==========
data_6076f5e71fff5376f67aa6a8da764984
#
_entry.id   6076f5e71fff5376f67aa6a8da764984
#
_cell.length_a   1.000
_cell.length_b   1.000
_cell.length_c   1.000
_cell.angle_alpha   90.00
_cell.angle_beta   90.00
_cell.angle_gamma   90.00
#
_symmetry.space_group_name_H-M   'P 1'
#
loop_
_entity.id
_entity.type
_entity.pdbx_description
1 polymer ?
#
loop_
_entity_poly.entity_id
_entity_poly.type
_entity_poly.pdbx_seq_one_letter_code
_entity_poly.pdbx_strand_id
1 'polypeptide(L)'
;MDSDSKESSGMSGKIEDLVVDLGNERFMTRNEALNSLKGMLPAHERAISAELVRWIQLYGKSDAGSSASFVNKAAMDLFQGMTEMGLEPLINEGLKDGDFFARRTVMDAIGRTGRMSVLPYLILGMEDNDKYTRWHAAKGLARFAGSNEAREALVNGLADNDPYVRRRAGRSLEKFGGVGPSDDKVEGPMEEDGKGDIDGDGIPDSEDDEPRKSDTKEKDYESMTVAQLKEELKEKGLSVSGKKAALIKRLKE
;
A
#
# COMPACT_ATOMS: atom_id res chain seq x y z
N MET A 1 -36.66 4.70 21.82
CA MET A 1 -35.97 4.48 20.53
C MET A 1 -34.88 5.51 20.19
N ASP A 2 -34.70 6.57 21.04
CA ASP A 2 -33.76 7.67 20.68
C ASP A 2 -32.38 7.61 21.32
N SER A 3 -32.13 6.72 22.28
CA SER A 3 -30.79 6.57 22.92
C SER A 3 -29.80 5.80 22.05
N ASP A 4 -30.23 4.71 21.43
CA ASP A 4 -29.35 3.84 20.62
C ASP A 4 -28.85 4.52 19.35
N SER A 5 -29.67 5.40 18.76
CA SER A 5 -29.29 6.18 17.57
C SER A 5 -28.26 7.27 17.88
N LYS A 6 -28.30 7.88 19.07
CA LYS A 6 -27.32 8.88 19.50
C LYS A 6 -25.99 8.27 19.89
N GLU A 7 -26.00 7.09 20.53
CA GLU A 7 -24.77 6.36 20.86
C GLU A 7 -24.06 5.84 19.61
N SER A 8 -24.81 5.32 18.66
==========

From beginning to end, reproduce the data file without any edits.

data_6076f5e71fff5376f67aa6a8da764984
#
_entry.id   6076f5e71fff5376f67aa6a8da764984
#
_cell.length_a   1.000
_cell.length_b   1.000
_cell.length_c   1.000
_cell.angle_alpha   90.00
_cell.angle_beta   90.00
_cell.angle_gamma   90.00
#
_symmetry.space_group_name_H-M   'P 1'
#
loop_
_entity.id
_entity.type
_entity.pdbx_description
1 polymer ?
#
loop_
_entity_poly.entity_id
_entity_poly.type
_entity_poly.pdbx_seq_one_letter_code
_entity_poly.pdbx_strand_id
1 'polypeptide(L)'
;MDSDSKESSGMSGKIEDLVVDLGNERFMTRNEALNSLKGMLPAHERAISAELVRWIQLYGKSDAGSSASFVNKAAMDLFQGMTEMGLEPLINEGLKDGDFFARRTVMDAIGRTGRMSVLPYLILGMEDNDKYTRWHAAKGLARFAGSNEAREALVNGLADNDPYVRRRAGRSLEKFGGVGPSDDKVEGPMEEDGKGDIDGDGIPDSEDDEPRKSDTKEKDYESMTVAQLKEELKEKGLSVSGKKAALIKRLKE
;
A
#
# COMPACT_ATOMS: atom_id res chain seq x y z
N MET A 1 -36.66 4.70 21.82
CA MET A 1 -35.97 4.48 20.53
C MET A 1 -34.88 5.51 20.19
N ASP A 2 -34.70 6.57 21.04
CA ASP A 2 -33.76 7.67 20.68
C ASP A 2 -32.38 7.61 21.32
N SER A 3 -32.13 6.72 22.28
CA SER A 3 -30.79 6.57 22.92
C SER A 3 -29.80 5.80 22.05
N ASP A 4 -30.23 4.71 21.43
CA ASP A 4 -29.35 3.84 20.62
C ASP A 4 -28.85 4.52 19.35
N SER A 5 -29.67 5.40 18.76
CA SER A 5 -29.29 6.18 17.57
C SER A 5 -28.26 7.27 17.88
N LYS A 6 -28.30 7.88 19.07
CA LYS A 6 -27.32 8.88 19.50
C LYS A 6 -25.99 8.27 19.89
N GLU A 7 -26.00 7.09 20.53
CA GLU A 7 -24.77 6.36 20.86
C GLU A 7 -24.06 5.84 19.61
N SER A 8 -24.81 5.32 18.66